You’re busy. I”d have to have my eyes closed not to see that. There’s feeding, clothing, cleaning, getting your kids out the door in the morning and to be at night, arranging play dates, showing up for sports events, managing the hurts and bumps of life.

Add to this taking care of yourself, which includes all of the above plus your career, staying healthy and in shape, your friends, your parents on both sides, time with your partner, taking care of your home.

I’m sure I left some things out here, but it’s easy to see why you’re often exhausted at the end of the day. These things seem to take all the bandwidth you have.

Yet there are some Big Picture Essentials not listed above: you and your child’s happiness and joy, the emotional connection you have with each of your children, your child’s self-confidence, social skills, her comfort in her own skin, his courage, compassion, and unique Inner Brilliance.

These provide the emotional environment and foundation, in which everything else happens.

When do you find time for these? If you’re like most parents, you keep meaning to get to them, to take some time to reflect and make some needed changes while days and weeks pass by unnoticed.

I believe these Big Picture Essentials are the most important place for us as parents and grandparents to keep our focus. They need to be our highest priority.

You know you’ll get your kids fed and you’ll make it out the door. It’s these Essentials that determine whether you do so joyously and easily or whether it’s a conflict or struggle.

If you’re ready to show up for these Big Picture Essentials, I invite you to be a part of my FR^EE  ‘Nurture Your Family Virtual Retreat’ this Saturday, February 15.

It’s only a two hour process with a short call at the beginning of each hour, in which I share information and exercises for you to do  the remainder of the hour. ..Two hours and you will have spent quality time with yourself, reflecting on what really matters for yourself and your family.

Of course, if you can’t be on the calls live, I will email you the audio links afterward.

We’d love to have you join us!

Click here to find out more and register.


Play Dough ‘Ignited’ My Granddaughter!

I had the most wonderful experience with 3.5-year-old Madison yesterday that filled us both with such joy. In an email I received from The Artful Parent blog, I was reminded how much kids love play dough. Madi and I hadn’t played with it before, so I decided to make some with her.

After a pretty uneventful process of making it (she kept asking if she could taste it, remembering all the yummy things we have made previously!), we dumped all of it on a plastic tablecloth on the living room rug. Within moments, she began making a big, fat pancake with all of the dough and then folding it, every minute becoming more vibrant and animated.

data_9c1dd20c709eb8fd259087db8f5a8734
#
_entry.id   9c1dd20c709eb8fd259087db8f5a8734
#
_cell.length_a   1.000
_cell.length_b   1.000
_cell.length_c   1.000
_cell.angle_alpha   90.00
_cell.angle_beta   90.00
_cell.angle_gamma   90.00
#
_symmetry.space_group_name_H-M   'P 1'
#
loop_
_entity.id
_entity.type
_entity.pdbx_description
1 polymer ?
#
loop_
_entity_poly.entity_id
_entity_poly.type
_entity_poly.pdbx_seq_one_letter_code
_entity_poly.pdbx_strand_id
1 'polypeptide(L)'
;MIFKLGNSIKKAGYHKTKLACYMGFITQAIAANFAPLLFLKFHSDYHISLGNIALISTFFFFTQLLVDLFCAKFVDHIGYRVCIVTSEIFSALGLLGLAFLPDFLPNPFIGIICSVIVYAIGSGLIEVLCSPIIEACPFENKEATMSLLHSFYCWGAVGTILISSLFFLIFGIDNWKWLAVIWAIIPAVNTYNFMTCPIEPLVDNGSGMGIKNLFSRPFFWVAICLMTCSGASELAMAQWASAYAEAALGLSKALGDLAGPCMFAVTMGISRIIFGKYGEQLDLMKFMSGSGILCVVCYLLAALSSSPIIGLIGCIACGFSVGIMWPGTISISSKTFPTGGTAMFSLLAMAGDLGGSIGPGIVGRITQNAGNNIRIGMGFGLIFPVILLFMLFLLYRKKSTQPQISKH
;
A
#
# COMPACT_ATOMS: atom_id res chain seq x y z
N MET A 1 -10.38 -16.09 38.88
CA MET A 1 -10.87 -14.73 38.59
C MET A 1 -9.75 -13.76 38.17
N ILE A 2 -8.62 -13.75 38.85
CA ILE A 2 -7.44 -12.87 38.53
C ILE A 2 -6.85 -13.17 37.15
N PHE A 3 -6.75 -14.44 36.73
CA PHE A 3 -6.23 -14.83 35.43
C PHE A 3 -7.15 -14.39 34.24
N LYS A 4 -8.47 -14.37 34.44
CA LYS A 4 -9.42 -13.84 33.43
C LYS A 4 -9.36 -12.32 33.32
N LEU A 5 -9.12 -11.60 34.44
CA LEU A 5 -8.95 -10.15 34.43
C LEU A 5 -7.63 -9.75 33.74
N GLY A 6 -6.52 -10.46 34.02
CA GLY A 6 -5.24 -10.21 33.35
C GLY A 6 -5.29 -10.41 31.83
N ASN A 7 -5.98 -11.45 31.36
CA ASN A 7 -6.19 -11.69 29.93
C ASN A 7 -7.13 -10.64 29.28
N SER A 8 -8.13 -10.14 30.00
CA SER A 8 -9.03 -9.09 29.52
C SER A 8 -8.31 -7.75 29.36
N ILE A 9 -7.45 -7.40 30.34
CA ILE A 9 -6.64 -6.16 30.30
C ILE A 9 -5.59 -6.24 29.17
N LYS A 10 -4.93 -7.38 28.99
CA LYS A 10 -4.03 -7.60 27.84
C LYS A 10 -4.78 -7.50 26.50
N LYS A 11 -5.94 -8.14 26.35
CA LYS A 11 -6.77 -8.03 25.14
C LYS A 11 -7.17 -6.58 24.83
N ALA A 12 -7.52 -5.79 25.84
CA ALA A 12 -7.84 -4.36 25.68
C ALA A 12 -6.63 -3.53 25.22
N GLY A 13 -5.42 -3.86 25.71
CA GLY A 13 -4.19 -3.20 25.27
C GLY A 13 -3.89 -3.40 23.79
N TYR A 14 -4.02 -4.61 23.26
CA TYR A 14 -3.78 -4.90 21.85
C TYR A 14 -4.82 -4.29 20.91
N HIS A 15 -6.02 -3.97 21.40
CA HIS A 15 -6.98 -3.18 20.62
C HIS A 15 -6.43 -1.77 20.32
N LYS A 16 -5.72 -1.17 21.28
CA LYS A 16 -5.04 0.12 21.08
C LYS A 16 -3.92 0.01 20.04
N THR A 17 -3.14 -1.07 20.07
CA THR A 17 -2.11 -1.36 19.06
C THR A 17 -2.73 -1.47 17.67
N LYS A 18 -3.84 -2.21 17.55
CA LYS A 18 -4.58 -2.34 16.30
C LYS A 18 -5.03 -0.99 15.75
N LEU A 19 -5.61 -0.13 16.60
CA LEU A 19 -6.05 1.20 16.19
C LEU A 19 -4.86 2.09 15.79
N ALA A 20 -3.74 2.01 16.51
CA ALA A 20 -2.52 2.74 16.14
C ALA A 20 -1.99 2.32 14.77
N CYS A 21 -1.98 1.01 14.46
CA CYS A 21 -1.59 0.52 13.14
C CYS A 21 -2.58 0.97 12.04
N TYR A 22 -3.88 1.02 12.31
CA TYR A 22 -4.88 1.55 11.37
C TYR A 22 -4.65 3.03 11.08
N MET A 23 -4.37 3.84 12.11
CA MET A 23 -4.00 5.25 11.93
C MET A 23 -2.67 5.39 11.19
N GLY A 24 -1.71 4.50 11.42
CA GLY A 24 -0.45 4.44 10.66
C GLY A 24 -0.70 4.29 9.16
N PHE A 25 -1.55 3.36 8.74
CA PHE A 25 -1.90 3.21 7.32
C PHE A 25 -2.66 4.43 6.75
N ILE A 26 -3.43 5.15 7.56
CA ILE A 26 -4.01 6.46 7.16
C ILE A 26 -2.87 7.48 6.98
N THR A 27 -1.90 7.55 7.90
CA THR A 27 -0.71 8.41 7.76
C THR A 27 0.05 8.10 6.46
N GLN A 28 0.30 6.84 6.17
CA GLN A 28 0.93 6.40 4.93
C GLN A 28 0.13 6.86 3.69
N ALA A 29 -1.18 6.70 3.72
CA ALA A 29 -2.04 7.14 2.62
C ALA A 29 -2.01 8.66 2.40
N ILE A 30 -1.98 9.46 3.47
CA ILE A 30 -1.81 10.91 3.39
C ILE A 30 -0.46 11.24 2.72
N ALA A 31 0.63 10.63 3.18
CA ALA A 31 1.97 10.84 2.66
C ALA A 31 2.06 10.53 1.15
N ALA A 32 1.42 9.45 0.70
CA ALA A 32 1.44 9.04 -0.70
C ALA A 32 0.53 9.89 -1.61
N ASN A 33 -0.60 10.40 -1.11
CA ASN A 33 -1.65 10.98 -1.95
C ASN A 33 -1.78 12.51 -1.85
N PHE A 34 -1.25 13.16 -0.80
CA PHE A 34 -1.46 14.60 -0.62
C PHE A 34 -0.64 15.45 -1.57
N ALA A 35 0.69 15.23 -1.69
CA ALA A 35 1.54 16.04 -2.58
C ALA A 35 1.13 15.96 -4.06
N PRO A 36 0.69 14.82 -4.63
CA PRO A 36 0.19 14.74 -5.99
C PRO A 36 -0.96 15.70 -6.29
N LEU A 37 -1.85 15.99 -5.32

Then she got the idea she’d like to cut it and ran into the kitchen to get ‘her knife,’ which cuts almost nothing but play dough. Together we made fudge and marshmallows, all of which had to be fed to her baby.

The entire time she was breathing more heavily than usual and sharing how much fun she was having. There was an intensity, a confidence, a certainty, a positive power I don’t think I’ve ever seen in her before, and she is not usually a cautious, held-back girl. She was passionately  ‘on fire’ and I was blown away.

Later when we got in the car, she told me, “Grandma, you are the most wonderful grandma I ever saw.” Said with heart-felt appreciation. The play dough was the perfect thing at the perfect time. I can hardly wait to play with her again!

Nurturing children’s Inner Brilliance is the most impactful, joyful gift we can give children, whether it looks like cutting play dough together, listening to their concerns or wants, or setting limits. When we focus on supporting our kids’ Inner Brilliance, we are on-track to bring out the very best in them.

If this is a priority for you also, I invite you to attend my FRE^E annual ‘Nurture Your Family Virtual Retreat’ where you’ll have the opportunity to explore ways you can nurture your child’s Inner Brilliance and create truly joyous relationships with him /her.

We’ll meet via a phone conference line and our three calls will be recorded.  By registering, you’ll be able to  get the recordings shortly after the retreat and listen and do the exercises at a convenient time for you.

Click here to find out more and to sign up.

Feel free to share this anyone whom you feel might be interested. Thanks so much for spreading the word!!

I’m sure you’ve had a similar, magical experience with a child.  Would you please share it with us ?